By Muslim and Nevin Harji
(Special to Simerg)
“The congregational space incorporated within the Ismaili Centre belongs to the historic category of jamatkhana, an institutional category that also serves a number of sister Sunni and Shia communities, in their respective contexts, in many parts of the world. Here, it will be space reserved for traditions and practices specific to the Shia Ismaili Tariqah of Islam.
“…the Ismaili Centre will be a symbol of the confluence between the spiritual and the secular in Islam. Like its functions, the Centre’s architecture will reflect our perception of daily life, whose rhythm weaves the body and the soul, man and nature into a seamless unity. Guided by the ethic of whatever we do, see and hear, and the quality of our social interactions, resonate on our faith and bear on our spiritual lives, the Centre will seek to create, Insh’allah, a sense of equilibrium, stability and tranquillity….” His Highness the Aga Khan, Foundation Ceremony, Ismaili Centre, Dubai, December 13, 2003.
Philip Jodidio: Recently you finished a new Ismaelite center in Dubai. It is the opposite of the skyscraper architecture that is currently popular there. Did you want to make a statement with it?
His Highness the Aga Khan: The building boom there has purely economic grounds and does not concern religious buildings. What I build should be oriented on human standards. The debate about the highest building in the world has to do with ambition, vanity, and pride, or whatever you want to call it. These motives play no role in our value system.
(Interview published in Philip Jodidio’s book Under the Eaves of Architecture. The Aga Khan: Builder and Patron.
Philip Jodidio: If you were to name a building that had influenced you the most, which would it be?
His Highness the Aga Khan: In response to the question about which buildings have impressed me, I would say the Ahmad-Ibn-Tulun Mosque in Cairo is one example. It is unbelievably plain, yet no building is more impressive.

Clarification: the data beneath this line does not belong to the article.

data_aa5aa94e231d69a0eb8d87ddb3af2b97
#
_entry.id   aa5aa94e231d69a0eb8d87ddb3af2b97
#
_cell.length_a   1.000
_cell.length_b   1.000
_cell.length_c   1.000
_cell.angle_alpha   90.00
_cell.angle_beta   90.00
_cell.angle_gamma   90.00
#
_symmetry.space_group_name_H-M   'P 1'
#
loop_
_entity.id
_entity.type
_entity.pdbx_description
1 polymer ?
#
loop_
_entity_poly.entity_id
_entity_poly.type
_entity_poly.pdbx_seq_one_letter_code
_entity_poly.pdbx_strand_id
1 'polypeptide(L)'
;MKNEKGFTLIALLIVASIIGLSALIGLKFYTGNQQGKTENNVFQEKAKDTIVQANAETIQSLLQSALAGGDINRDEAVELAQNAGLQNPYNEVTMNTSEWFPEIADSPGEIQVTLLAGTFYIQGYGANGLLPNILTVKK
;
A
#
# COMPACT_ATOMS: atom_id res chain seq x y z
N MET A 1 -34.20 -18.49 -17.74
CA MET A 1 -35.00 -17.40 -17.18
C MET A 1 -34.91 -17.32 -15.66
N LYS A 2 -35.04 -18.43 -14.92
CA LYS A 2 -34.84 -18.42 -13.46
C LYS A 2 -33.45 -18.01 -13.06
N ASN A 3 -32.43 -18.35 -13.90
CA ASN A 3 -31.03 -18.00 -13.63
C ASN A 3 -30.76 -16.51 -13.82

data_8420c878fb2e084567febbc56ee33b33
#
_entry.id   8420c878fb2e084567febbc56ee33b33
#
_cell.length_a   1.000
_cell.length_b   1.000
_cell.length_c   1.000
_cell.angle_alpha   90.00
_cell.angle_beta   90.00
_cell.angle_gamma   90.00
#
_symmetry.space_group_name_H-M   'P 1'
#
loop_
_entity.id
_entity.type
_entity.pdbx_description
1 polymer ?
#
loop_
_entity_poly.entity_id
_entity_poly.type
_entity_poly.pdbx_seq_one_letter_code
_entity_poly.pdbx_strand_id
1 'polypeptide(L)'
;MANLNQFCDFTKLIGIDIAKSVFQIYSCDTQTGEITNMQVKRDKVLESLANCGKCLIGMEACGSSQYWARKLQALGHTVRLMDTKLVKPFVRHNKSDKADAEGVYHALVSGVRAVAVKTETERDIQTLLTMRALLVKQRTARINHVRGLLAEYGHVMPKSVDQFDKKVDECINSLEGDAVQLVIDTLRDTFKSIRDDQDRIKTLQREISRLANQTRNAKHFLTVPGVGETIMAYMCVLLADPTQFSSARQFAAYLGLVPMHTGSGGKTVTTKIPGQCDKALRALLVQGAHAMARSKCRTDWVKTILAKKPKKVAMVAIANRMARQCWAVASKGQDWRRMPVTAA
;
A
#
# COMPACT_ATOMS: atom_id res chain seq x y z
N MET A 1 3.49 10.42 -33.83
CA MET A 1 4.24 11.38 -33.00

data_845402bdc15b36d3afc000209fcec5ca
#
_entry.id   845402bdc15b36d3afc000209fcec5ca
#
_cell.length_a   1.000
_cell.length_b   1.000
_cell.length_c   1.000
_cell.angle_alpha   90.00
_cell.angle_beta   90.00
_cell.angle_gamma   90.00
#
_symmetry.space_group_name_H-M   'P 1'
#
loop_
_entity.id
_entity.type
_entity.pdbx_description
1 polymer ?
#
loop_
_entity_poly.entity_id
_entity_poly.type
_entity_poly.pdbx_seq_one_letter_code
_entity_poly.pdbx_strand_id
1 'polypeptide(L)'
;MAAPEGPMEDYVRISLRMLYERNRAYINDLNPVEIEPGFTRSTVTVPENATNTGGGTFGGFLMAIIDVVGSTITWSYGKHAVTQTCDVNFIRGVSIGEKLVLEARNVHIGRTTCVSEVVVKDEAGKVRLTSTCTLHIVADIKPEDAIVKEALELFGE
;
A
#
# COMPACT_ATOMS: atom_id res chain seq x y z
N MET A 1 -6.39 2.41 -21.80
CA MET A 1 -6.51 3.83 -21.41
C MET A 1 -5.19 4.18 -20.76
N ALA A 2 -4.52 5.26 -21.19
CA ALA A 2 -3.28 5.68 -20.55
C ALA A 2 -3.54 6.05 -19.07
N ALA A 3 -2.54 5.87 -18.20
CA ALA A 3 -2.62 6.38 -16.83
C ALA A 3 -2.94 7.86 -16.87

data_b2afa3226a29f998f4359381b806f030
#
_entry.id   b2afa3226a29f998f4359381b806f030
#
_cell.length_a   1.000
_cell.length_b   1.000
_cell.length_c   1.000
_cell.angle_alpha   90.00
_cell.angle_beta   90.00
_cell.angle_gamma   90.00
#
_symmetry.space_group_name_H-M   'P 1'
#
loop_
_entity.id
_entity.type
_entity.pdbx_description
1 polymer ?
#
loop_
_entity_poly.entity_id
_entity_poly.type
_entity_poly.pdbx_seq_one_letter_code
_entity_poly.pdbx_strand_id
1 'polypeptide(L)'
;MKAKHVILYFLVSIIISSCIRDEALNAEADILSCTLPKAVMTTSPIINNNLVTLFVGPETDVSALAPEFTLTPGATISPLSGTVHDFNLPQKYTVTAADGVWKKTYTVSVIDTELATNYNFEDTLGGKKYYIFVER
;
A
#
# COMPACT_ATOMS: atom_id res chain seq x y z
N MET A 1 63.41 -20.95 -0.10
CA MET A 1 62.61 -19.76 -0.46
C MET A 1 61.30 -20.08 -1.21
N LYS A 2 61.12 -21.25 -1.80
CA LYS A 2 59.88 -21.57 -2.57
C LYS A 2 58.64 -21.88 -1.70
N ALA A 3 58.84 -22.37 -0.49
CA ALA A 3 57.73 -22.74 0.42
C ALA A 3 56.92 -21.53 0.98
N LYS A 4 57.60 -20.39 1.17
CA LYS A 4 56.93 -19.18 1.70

* * *
The Satagur has arrived,
The sixty-eight shrines
at home’s threshold,
The Ganges and Jamna
are here full and flowing.
Now he who bathes is purified,
While the wicked
Will stay aloof from the Lord.
Diving in the congregation-pond
Pearls invaluable came in hand.
Guard, guard the jewels:
They’ll grow manifold in worth.
Learning the truth,
Keep it in the heart,
Telling no-one else.
(Translation of verse 1 of Pir Satgur Noor’s ginan, Satagura padhariya tame jagajo, from “A Scent of Sandalwood” by Dr. Aziz Esmail)
Date posted: Saturday, June 9, 2012.
About the writers: Nevin and Muslim Harji live happily in Montreal, where, over the last 35 years, they have raised two children and run a successful business. Upon retirement in 2004, Muslim and Nevin truly started to explore the world. All told, together and individually, they have visited more than 40 countries around the globe, experiencing the beauty of the Middle East, the exoticism of Asia and the wonders of South America. Kayaking the Magellan Straights, exploring Palmyra by camel, hiking up to Alamut Fort in Iran or travelling by overnight train in India, Nevin and Muslim have always favoured unique ways of experiencing the countries they visit and plan to continue fostering their love for travelling the world.
Other photo essays by Muslim and Nevin Harji on this website:
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